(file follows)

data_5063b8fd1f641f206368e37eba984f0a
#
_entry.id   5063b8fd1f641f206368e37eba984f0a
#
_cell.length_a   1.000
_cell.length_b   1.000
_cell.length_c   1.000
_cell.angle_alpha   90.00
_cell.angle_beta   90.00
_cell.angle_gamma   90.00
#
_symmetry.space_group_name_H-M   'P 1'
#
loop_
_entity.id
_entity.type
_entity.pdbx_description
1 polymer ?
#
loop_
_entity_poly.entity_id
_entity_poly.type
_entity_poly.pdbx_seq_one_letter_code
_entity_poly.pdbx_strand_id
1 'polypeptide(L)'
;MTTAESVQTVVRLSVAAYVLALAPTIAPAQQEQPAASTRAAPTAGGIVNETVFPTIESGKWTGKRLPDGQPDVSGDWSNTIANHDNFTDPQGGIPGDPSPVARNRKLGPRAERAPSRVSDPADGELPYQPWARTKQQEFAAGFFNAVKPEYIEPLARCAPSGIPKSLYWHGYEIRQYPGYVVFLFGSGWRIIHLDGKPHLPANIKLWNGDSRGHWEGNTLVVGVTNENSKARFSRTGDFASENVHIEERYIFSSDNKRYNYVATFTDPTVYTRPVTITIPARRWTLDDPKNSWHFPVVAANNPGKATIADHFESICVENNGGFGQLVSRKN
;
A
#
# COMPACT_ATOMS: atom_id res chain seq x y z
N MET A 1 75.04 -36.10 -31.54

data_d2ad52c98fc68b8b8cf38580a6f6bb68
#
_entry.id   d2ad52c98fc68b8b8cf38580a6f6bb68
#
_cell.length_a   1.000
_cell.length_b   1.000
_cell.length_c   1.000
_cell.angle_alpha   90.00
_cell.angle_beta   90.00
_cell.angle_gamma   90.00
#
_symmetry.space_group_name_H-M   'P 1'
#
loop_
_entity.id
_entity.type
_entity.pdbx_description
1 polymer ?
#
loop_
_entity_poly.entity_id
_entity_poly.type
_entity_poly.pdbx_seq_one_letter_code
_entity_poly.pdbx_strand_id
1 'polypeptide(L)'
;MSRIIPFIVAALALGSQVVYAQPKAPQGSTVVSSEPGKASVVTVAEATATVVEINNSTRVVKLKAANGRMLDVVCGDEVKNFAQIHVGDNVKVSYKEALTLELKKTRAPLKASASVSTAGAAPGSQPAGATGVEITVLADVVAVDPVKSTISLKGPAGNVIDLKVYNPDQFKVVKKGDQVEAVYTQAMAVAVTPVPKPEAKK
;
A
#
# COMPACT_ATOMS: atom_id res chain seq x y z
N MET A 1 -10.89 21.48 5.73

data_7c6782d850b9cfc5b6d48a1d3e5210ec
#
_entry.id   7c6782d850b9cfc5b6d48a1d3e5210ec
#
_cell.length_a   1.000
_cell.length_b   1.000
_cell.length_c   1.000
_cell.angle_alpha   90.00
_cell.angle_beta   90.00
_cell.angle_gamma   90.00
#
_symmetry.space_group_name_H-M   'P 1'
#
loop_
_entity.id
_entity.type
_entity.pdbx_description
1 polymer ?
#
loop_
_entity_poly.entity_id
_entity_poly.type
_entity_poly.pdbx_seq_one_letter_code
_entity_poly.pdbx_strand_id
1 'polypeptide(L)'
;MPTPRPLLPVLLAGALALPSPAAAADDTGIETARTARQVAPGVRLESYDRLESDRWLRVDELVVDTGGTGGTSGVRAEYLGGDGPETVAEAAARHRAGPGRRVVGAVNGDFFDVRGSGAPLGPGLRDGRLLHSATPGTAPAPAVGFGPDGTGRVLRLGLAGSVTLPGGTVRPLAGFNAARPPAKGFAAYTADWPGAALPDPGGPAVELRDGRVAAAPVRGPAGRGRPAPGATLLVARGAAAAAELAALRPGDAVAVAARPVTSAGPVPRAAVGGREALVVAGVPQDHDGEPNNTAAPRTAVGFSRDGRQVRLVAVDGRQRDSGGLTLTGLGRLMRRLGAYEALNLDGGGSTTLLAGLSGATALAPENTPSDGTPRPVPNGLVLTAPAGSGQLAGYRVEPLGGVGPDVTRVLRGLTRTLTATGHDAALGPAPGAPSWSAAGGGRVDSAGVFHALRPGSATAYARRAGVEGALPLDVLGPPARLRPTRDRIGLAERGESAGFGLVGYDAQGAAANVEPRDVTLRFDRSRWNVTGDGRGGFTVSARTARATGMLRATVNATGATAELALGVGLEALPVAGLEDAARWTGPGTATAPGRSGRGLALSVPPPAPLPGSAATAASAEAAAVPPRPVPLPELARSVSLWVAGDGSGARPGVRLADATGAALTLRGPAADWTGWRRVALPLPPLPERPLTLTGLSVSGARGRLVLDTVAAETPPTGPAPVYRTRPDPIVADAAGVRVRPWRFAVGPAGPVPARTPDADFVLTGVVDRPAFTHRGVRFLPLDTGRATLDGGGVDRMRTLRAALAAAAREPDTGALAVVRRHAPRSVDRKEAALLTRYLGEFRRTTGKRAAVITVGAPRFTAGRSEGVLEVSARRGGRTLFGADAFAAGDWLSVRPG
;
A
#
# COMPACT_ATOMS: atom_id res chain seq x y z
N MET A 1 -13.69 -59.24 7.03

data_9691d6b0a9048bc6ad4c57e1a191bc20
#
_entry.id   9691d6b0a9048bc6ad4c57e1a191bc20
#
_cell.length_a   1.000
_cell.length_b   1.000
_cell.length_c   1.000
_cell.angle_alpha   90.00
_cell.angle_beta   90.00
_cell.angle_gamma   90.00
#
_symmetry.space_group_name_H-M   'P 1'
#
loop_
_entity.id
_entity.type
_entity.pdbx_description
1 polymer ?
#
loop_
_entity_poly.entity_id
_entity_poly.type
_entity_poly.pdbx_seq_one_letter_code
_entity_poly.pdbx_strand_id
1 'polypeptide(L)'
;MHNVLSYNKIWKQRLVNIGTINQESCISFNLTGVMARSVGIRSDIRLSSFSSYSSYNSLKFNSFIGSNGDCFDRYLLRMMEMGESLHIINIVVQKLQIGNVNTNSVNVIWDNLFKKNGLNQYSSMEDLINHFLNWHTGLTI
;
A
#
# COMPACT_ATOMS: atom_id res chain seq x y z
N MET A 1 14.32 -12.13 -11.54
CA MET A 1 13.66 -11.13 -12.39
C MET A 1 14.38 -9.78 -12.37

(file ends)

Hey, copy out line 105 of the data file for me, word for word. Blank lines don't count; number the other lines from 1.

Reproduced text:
_symmetry.space_group_name_H-M   'P 1'